When I jokingly told her that I was going to get the barcode of a bag of carrots tattooed on my right hand, so I could scan a leg of lamb without even needing the carrots, she cut me off from second helpings, in disgust.

Clean up in exit door

My joke was nothing like what would actually go on in our local Tesco’s when we were in the UK. Over there, people would just fill up a whole shopping trolley and run as fast as they could for the door.

Gareth, the prop forward from our rugby club, was the manager there and as soon as a secret code ‘phone call for Mrs Jones’ was casually announced over the tannoy, his job was to then drop whatever he was doing and run as fast as he could and rugby tackle the shopping trolley before it left the store.

Often they would have a van with a getaway driver lined up and ready to go.

He reckoned that this would happen at least twice a week and they knew that if it was a Sunday, Gareth was too hungover from the night before to even bother!

When the price of bananas once hit $13 a kilo on some shortage, our local IGA stuck a sign on their door, declaring that ‘no cash or bananas are left on the premises overnight’.

Now it just says ‘don’t even think about it’ as they have now added iron bars to the doors.

Apparently, in America, the local gangs have worked out that shoplifting is a low priority to the cops, so they steal what they can from Kmart and then offer it on Facebook marketplace as an unwanted gift, still in its box.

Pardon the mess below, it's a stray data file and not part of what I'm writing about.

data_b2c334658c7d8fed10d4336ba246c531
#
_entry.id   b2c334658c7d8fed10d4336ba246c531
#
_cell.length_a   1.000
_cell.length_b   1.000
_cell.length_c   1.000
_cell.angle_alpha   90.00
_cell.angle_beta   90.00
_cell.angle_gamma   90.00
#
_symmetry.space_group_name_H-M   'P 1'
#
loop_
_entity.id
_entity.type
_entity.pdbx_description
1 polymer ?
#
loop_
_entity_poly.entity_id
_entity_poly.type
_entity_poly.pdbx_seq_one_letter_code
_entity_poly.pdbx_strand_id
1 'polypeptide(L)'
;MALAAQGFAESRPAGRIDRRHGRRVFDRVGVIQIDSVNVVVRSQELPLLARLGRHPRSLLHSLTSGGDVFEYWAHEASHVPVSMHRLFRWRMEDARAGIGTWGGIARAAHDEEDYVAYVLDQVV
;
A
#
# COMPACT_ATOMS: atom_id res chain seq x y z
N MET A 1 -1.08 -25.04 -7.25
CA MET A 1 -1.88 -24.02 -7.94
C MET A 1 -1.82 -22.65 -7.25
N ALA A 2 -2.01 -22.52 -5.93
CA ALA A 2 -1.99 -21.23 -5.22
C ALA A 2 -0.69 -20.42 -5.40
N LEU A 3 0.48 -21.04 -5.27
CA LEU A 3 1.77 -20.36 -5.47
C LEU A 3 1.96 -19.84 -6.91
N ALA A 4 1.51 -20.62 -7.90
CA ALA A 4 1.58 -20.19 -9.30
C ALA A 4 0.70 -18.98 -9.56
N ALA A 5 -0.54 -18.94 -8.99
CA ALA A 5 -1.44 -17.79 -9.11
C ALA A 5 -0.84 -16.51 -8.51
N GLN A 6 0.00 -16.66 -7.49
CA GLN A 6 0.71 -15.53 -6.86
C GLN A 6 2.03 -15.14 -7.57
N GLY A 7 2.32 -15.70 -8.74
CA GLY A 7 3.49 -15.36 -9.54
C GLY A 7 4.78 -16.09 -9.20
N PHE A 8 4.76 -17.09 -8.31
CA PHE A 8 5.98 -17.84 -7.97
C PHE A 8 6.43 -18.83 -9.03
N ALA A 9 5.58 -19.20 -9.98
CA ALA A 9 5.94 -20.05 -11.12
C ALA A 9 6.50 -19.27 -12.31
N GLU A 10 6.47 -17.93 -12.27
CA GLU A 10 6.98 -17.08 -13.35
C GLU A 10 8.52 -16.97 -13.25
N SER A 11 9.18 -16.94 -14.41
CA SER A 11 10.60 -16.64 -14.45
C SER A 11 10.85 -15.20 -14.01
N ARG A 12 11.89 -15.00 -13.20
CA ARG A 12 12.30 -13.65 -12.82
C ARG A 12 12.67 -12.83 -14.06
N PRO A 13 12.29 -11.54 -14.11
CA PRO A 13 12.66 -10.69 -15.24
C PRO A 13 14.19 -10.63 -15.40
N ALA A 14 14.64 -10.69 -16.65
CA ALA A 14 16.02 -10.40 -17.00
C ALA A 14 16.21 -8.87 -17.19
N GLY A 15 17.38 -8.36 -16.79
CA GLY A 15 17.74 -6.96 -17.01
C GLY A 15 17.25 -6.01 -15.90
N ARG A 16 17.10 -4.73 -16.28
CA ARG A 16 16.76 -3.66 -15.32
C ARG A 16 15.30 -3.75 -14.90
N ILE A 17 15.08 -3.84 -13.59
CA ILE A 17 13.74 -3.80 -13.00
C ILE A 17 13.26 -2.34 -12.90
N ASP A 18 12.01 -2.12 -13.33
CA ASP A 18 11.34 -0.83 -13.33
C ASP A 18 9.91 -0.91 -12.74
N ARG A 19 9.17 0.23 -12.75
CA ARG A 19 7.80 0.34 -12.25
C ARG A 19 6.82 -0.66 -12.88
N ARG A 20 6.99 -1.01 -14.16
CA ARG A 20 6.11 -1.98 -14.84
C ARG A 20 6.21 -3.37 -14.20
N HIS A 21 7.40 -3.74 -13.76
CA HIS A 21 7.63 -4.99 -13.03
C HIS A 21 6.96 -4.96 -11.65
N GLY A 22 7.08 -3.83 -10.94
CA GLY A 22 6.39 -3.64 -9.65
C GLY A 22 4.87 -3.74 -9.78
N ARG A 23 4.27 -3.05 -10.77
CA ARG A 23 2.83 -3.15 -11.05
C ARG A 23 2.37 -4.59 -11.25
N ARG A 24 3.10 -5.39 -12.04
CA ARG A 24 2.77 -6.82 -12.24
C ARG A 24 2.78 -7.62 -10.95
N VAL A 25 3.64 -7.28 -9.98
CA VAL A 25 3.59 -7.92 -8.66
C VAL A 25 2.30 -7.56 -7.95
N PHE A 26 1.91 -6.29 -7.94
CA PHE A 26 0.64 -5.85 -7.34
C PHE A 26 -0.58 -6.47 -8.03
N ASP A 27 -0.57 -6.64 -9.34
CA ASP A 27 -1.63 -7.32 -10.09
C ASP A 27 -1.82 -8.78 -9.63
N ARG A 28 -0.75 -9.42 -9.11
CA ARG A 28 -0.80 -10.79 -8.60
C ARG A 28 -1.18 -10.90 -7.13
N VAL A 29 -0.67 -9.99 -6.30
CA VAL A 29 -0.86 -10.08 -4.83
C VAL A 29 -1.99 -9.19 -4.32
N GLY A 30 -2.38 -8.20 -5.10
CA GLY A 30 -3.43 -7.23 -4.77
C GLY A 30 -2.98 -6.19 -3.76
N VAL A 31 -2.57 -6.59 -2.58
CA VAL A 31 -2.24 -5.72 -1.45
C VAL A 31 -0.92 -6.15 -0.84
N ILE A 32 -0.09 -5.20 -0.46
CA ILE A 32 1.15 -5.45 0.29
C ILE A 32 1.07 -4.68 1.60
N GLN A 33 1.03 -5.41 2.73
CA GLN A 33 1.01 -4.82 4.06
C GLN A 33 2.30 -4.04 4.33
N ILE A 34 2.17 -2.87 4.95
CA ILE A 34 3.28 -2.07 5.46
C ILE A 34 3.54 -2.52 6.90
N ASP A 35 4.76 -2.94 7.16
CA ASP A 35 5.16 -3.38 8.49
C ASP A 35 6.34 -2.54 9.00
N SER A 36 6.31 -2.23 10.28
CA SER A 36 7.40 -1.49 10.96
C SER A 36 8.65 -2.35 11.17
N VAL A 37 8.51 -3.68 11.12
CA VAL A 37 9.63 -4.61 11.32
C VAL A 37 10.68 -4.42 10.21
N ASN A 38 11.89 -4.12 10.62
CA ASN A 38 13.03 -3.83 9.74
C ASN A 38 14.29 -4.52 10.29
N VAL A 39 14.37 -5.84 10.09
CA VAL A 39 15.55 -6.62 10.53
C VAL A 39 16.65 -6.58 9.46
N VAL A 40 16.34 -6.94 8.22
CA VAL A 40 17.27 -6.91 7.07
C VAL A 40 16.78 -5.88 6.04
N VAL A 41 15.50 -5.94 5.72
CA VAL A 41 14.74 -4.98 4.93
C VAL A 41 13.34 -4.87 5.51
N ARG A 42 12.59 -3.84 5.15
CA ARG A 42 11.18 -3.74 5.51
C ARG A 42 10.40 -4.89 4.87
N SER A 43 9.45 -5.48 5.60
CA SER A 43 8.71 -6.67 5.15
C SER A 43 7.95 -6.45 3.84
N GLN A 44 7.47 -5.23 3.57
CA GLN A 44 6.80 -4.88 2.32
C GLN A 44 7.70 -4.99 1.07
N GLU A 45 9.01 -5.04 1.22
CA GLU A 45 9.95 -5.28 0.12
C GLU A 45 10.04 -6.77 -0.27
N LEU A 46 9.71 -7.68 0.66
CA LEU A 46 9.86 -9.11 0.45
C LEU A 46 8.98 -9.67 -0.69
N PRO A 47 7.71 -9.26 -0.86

When I woke up one day and someone had removed the number plates from the Jag (big night – left in car park – taxi home) the police told me that they would probably be used in a petrol heist.

I told the policeman that I would be most upset if they were used to steal a tank full of ‘that e10 rubbish’ and ‘not the premium 98, that those plates deserve’.

He wasn’t amused and neither was I when I found out that the RTA sells you a new set of plates without any screws, so you need another car to drive to Bunnings in first.

You can feel the shadow of a consultant coming up with this brilliant cost-saving idea.

Skin me

Going back to the help-yourself checkouts, I notice that ALDI don’t seem to use them yet, though I’m sure no one wants to steal from the middle aisle (they even had a toilet seat in the middle aisle last week), just like no one will steal any of the plant-based meats from Woolies or Coles.

I always go through the checkout aisle, as in my mind, it will keep someone employed, though in future years I can see everything being automatic, without any humans involved.

Amazon now lets you pay with the palm of your hand in their peopleless stores, so you don’t even need to bring your phone or wallet with you.

Will be interesting to see what happens when you then next shake hands with a freemason or give someone a high five.

Lastly though, I note that not even the RBA can get their own staff to accept a 10.5% pay rise. They have rejected this amount as it is too low, blaming the high inflation for their rejection.

All I could think about is that they either have not heard about the old carrot/leg of lamb trick… or they know something about inflation that we don’t.

I suspect it is the latter.


The Secret Broker can be found on Twitter here @SecretBrokerAU or on email at [email protected].

Feel free to contact him with your best stock tips and ideas.